The most popular travel destinations in northern Jordan are the ancient Roman ruins of Jerash and the nearby former crusader castle in Ajloun. Right next to Ajloun Castle is Summaga Café, a relaxed restaurant that provides full-time employment for women and sources organic ingredients from female-led cooperative farms in the region.
Nearby Beit Khairat Souf is a cultural and heritage home where local women serve home-cooked food and sell natural food products such as jams, pickles, healing herbs, olive oil, and molasses. Side note – Jordan has some of the best olive oil in the world, so ask the women for suggestions on which to take home as souvenirs.
In the capital city of Amman, travelers should check out Beit Setti, a cooking and dining experience led by two sisters dedicated to passing on their grandmother’s traditional recipes and cooking techniques. I was impressed by how professionally run the cooking classes here are. While some of the female-run enterprises are small scale or are still transitioning to working with tourists, Beit Setti is a well-organized machine, providing recipes, accommodating vegan diets, and sending follow-up emails once you return to your home country.
About a 20-minute drive from Amman is the Iraq Al Amir Women’s Cooperative Society. In addition to hands-on cooking classes, they offer innovative workshops including handmade paper production, pottery, and weaving. Classes here may feel a bit informal, but it breathes authenticity. I felt as though I’d stepped inside a grandmother’s kitchen.
Bani Hamida Women’s Weaving Project employs 57 women across 13 villages with the goal of preserving local knowledge and tradition. The women weavers proudly show off their wool products, share their personal stories, and demonstrate their traditional weaving technique. Visitors can even help weave a custom carpet, rug, or basket they can then purchase to take home. The project is about an 80-minute drive from Amman and would require a private taxi. Halfway through the drive, you’ll pass through Madaba, an ancient town known for its sizable Christian population, Orthodox churches, and 6th-century mosaic map of the Holy Land.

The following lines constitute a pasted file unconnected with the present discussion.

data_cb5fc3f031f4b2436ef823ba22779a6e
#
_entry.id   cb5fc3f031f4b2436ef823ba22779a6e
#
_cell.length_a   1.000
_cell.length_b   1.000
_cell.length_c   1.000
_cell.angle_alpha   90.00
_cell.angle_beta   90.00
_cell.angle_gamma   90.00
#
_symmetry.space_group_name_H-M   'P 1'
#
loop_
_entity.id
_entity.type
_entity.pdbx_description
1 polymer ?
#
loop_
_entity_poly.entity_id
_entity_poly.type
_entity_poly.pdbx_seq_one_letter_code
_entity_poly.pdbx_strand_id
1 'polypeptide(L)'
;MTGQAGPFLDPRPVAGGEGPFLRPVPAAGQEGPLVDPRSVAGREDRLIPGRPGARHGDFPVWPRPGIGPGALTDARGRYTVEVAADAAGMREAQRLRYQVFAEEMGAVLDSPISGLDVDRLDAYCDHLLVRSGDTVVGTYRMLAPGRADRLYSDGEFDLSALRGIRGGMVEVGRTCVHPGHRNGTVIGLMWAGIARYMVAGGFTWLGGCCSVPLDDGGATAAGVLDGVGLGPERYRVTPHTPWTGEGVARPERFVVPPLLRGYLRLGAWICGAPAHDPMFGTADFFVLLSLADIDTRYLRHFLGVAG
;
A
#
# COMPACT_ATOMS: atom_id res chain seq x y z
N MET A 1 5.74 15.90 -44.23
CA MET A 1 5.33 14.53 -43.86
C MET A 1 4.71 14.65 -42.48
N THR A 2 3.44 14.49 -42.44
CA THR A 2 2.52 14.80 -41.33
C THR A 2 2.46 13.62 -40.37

Jordan has welcomed large numbers of Syrian refugees in recent years, and many struggle to find employment in their new home. Syrian Jasmine House in Amman not only introduces Syrian products to Jordan, but also helps Syrian women secure financial independence. Women employed here produce and sell handmade soap, handicrafts, food, and candles. They also lead soap making and crochet classes, where guests get to take home what they’ve made.
As much as I love the za’atar seasoning and Bedouin sage tea I bring back during every trip from Jordan, the shea butter, coconut, and olive oil Aleppo soap from Syrian Jasmine House is my absolute favorite souvenir. The smell is not only intoxicating, it’s a constant reminder of the resilience of the women who made it.
Some women-led enterprises in Jordan are easier to reach than others. Consider hiring a driver and local guide, as some of the destinations are difficult to access by bus. Also note that most women at these social enterprises do not speak English. Unless you speak Arabic, you’ll want to have a guide with you or arrange for a translator, so that you can communicate directly with the women and fully participate in the experiences they offer.